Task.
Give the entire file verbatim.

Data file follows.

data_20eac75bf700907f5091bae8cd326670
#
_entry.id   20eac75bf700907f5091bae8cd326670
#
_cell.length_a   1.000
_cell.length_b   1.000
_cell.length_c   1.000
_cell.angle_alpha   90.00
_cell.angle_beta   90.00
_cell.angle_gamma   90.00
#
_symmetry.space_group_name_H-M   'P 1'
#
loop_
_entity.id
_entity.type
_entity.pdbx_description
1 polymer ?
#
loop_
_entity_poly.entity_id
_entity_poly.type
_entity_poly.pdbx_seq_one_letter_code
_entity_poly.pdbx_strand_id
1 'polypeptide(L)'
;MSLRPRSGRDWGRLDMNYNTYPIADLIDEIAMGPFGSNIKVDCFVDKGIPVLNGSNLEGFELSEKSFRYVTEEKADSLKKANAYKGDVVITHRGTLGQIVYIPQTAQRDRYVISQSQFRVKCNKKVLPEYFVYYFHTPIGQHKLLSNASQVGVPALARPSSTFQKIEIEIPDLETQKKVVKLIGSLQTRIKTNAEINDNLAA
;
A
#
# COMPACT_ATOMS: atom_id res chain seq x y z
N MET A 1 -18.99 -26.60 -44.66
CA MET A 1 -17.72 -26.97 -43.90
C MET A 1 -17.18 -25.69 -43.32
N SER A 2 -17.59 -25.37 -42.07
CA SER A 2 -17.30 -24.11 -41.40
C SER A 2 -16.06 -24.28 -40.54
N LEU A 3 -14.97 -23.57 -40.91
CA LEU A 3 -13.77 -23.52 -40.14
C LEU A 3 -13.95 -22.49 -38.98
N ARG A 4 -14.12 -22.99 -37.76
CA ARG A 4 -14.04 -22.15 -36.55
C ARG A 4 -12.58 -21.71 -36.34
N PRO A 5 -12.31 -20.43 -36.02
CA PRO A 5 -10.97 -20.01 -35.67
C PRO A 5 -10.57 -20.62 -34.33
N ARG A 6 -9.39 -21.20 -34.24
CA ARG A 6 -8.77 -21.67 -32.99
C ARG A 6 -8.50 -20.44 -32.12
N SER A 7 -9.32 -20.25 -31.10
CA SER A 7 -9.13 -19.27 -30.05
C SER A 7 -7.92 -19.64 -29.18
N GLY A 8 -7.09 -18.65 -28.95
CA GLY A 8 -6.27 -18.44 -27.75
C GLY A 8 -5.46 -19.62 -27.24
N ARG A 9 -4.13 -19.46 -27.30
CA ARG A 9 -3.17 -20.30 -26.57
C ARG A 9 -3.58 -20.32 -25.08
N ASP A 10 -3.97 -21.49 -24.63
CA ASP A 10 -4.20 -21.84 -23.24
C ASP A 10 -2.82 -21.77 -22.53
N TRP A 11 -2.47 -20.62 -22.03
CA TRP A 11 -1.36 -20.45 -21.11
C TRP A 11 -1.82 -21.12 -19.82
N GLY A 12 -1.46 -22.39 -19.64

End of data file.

data_20eac75bf700907f5091bae8cd326670
#
_entry.id   20eac75bf700907f5091bae8cd326670
#
_cell.length_a   1.000
_cell.length_b   1.000
_cell.length_c   1.000
_cell.angle_alpha   90.00
_cell.angle_beta   90.00
_cell.angle_gamma   90.00
#
_symmetry.space_group_name_H-M   'P 1'
#
loop_
_entity.id
_entity.type
_entity.pdbx_description
1 polymer ?
#
loop_
_entity_poly.entity_id
_entity_poly.type
_entity_poly.pdbx_seq_one_letter_code
_entity_poly.pdbx_strand_id
1 'polypeptide(L)'
;MSLRPRSGRDWGRLDMNYNTYPIADLIDEIAMGPFGSNIKVDCFVDKGIPVLNGSNLEGFELSEKSFRYVTEEKADSLKKANAYKGDVVITHRGTLGQIVYIPQTAQRDRYVISQSQFRVKCNKKVLPEYFVYYFHTPIGQHKLLSNASQVGVPALARPSSTFQKIEIEIPDLETQKKVVKLIGSLQTRIKTNAEINDNLAA
;
A
#
# COMPACT_ATOMS: atom_id res chain seq x y z
N MET A 1 -18.99 -26.60 -44.66
CA MET A 1 -17.72 -26.97 -43.90
C MET A 1 -17.18 -25.69 -43.32
N SER A 2 -17.59 -25.37 -42.07
CA SER A 2 -17.30 -24.11 -41.40
C SER A 2 -16.06 -24.28 -40.54
N LEU A 3 -14.97 -23.57 -40.91
CA LEU A 3 -13.77 -23.52 -40.14
C LEU A 3 -13.95 -22.49 -38.98
N ARG A 4 -14.12 -22.99 -37.76
CA ARG A 4 -14.04 -22.15 -36.55
C ARG A 4 -12.58 -21.71 -36.34
N PRO A 5 -12.31 -20.43 -36.02
CA PRO A 5 -10.97 -20.01 -35.67
C PRO A 5 -10.57 -20.62 -34.33
N ARG A 6 -9.39 -21.20 -34.24
CA ARG A 6 -8.77 -21.67 -32.99
C ARG A 6 -8.50 -20.44 -32.12
N SER A 7 -9.32 -20.25 -31.10
CA SER A 7 -9.13 -19.27 -30.05
C SER A 7 -7.92 -19.64 -29.18
N GLY A 8 -7.09 -18.65 -28.95
CA GLY A 8 -6.27 -18.44 -27.75
C GLY A 8 -5.46 -19.62 -27.24
N ARG A 9 -4.13 -19.46 -27.30
CA ARG A 9 -3.17 -20.30 -26.57
C ARG A 9 -3.58 -20.32 -25.08
N ASP A 10 -3.97 -21.49 -24.63
CA ASP A 10 -4.20 -21.84 -23.24
C ASP A 10 -2.82 -21.77 -22.53
N TRP A 11 -2.47 -20.62 -22.03
CA TRP A 11 -1.36 -20.45 -21.11
C TRP A 11 -1.82 -21.12 -19.82
N GLY A 12 -1.46 -22.39 -19.64